The association between ambient temperature and children's lung function in Baotou, China

Li, Shanshan, Guo, Yuming, Williams, Gail, Baker, Peter, Ye, Xiaofang, Madaniyazi, Lina, Kim, Daeseon, & Pan, Xiaochuan (2015) The association between ambient temperature and children's lung function in Baotou, China. International Journal of Biometeorology, 59(7), pp. 791-798.

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The objective of this study is to examine the association between ambient temperature and children’s lung function in Baotou, China. We recruited 315 children (8–12 years) from Baotou, China in the spring of 2004, 2005, and 2006. They performed three successive forced expiratory measurements three times daily (morning, noon, and evening) for about 5 weeks. The highest peak expiratory flow (PEF) was recorded for each session. Daily data on ambient temperature, relative humidity, and air pollution were monitored during the same period. Mixed models with a distributed lag structure were used to examine the effects of temperature on lung function while adjusting for individual characteristics and environmental factors. Low temperatures were significantly associated with decreases in PEF. The effects lasted for lag 0–2 days. For all participants, the cumulative effect estimates (lag 0–2 days) were −1.44 (−1.93, −0.94) L/min, −1.39 (−1.92, −0.86) L/min, −1.40 (−1.97, −0.82) L/min, and −1.28 (−1.69, −0.88) L/min for morning, noon, evening, and daily mean PEF, respectively, associated with 1 °C decrease in daily mean temperature. Generally, the effects of temperature were slightly stronger in boys than in girls for noon, evening, and daily mean PEF, while the effects were stronger in girls for morning PEF. PM2.5 had joint effects with temperature on children’s PEF. Higher PM2.5 increased the impacts of low temperature. Low ambient temperatures are associated with lower lung function in children in Baotou, China. Preventive health policies will be required for protecting children from the cold weather.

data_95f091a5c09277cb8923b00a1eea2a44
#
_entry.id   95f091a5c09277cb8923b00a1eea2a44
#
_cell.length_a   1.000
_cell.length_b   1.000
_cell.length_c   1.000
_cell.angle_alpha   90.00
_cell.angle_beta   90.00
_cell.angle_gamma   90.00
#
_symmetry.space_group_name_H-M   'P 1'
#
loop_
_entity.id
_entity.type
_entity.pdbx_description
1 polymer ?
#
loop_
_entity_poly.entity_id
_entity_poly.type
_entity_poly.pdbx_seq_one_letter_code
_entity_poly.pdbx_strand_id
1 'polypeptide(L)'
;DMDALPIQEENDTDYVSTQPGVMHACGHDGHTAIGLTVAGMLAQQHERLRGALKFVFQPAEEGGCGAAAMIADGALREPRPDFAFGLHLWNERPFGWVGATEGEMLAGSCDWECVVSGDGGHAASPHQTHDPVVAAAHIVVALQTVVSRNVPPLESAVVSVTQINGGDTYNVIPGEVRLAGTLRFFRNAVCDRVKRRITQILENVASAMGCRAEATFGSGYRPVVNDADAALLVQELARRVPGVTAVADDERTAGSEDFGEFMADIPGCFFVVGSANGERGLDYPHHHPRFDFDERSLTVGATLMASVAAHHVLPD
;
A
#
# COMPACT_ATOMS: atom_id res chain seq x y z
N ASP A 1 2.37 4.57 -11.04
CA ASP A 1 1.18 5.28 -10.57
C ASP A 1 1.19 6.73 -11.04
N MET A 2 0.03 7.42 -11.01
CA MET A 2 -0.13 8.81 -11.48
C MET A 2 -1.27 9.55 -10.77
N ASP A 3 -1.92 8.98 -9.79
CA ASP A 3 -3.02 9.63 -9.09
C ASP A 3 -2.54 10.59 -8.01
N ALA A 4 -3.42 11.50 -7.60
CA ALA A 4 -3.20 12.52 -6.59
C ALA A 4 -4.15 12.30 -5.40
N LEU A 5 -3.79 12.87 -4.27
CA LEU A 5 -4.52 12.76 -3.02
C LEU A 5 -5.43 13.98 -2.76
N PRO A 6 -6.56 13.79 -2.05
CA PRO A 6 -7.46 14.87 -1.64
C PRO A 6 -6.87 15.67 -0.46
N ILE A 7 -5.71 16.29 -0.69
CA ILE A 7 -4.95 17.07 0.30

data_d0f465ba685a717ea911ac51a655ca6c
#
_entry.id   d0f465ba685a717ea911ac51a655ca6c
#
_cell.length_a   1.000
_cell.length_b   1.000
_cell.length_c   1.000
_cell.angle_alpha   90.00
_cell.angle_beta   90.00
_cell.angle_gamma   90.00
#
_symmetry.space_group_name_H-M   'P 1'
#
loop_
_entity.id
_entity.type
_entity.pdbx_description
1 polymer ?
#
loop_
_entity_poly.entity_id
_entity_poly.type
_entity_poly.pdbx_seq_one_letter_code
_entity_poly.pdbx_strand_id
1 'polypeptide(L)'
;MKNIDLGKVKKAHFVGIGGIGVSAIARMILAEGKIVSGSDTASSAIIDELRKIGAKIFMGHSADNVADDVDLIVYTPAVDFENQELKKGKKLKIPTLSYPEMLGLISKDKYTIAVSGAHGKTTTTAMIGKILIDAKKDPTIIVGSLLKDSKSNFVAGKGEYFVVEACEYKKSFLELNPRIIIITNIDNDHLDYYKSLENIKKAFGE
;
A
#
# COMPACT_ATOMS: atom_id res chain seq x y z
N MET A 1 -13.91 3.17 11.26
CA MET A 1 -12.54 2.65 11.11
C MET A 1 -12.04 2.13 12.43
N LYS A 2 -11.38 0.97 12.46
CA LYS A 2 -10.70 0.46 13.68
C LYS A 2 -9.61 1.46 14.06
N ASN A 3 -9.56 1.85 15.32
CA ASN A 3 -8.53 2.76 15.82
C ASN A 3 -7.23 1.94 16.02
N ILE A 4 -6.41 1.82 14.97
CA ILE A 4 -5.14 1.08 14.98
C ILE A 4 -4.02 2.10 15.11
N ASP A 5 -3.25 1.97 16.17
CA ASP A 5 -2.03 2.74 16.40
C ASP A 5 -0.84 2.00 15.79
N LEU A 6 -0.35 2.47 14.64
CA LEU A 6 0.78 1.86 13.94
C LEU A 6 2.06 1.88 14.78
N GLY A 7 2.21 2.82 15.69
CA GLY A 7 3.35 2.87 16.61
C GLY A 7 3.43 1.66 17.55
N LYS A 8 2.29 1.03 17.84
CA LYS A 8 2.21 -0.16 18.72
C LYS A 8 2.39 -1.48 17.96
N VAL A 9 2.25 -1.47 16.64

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ID Code: 88503
Item Type: Journal Article
Refereed: Yes
Keywords: Children, Lung function, Panel study, Temperature
DOI: 10.1007/s00484-014-0897-2
ISSN: 0020-7128
Divisions: Current > Research Centres > Centre for Health Research
Current > QUT Faculties and Divisions > Faculty of Health
Copyright Owner: Copyright ISB 2014
Deposited On: 11 Nov 2015 00:50
Last Modified: 11 Nov 2015 00:50

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